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Tuesday, July 14, 2020


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Natalie Burdett

Natalie Burdett
Writing the West Midlands: A GeoHumanities Approach to the Poetry of Place

This practice-led project investigates how creative-critical practice opens up new ways to imagine and understand the complex geographies of the post-industrial, urban West Midlands.

Contemporary GeoHumanist Michael Dear argued that the multiplicity of place means ‘transdisciplinarity, comparative analysis, and a critical self-reflexivity become prerequisites for successful theory and practice in the geohumanities.’ (2011) As a poet with a deep-rooted interest in place, my overarching aim is to investigate how GeoHumanities methodologies can shape spatial thinking, to develop understanding and expand poetic representation. Creative work and critical research proceed iteratively, provoking and informing one another, interweaving in the dynamic space between poetic practice and spatial theories. For example, I am currently researching and practising the use of dialect in poetry as a key component of sense of place.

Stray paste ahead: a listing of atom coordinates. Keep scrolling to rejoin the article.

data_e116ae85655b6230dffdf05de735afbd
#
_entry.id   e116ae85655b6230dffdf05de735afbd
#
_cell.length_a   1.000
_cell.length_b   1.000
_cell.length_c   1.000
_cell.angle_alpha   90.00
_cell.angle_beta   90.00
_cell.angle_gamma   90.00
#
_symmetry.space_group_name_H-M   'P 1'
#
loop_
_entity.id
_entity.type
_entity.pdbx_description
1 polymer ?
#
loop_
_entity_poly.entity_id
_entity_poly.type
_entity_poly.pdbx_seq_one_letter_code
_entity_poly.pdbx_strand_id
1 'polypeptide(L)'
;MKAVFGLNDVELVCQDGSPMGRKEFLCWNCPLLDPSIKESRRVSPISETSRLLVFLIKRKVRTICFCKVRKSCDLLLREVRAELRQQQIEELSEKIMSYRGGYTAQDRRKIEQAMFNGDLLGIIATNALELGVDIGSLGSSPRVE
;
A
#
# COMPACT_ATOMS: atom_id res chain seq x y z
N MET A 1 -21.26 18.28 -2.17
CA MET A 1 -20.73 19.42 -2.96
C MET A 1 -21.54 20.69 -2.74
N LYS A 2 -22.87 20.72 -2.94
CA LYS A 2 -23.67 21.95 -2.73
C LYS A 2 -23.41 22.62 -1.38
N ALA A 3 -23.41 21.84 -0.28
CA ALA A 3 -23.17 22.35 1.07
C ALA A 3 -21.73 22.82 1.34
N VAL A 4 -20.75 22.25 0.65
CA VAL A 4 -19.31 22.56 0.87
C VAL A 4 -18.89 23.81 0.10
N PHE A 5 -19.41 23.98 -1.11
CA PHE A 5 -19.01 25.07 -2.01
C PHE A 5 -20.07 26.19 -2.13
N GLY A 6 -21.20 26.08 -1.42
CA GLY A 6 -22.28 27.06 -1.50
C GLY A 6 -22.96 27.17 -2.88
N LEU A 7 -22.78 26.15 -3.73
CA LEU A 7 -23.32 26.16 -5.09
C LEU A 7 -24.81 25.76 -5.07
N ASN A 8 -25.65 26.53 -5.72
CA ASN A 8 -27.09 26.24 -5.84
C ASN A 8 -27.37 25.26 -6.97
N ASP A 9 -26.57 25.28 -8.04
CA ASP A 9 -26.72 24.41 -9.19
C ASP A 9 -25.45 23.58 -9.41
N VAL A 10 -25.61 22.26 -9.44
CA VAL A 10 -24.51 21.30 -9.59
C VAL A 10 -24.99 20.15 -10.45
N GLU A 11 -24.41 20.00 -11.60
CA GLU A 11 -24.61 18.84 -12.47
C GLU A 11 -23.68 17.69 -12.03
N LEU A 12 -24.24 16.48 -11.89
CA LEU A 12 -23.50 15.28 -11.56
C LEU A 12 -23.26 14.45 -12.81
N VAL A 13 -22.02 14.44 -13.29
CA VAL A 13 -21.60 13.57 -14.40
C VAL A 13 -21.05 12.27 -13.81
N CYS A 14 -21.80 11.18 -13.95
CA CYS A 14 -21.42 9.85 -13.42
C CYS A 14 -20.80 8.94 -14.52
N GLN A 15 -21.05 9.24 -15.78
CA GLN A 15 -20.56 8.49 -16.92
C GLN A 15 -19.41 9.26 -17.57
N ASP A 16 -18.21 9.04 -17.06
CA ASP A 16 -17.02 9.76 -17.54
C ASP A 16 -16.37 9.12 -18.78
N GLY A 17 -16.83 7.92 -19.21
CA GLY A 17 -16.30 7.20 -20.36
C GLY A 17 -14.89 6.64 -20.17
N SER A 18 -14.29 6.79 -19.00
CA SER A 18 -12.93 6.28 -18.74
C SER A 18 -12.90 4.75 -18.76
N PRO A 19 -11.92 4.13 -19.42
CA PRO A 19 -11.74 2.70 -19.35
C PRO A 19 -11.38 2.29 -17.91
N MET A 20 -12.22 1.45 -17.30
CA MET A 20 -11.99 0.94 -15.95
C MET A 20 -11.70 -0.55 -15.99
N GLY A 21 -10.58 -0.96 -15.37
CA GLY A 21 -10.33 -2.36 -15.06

My research will produce a substantial body of original poems drawn from field-work; review post-1960 West Midlands place poetry; examine the creative approaches used to highlight geographical themes; plus expand regional knowledge and understanding, using existing spatial theories and auto-ethnography. Ultimately, it will expand knowledge in the GeoHumanities, through ‘using poetry as a creative literary form of geographical world-writing’ (Madge, 2014).


Research Degree: PhD (practice-led), Part-time
Department: English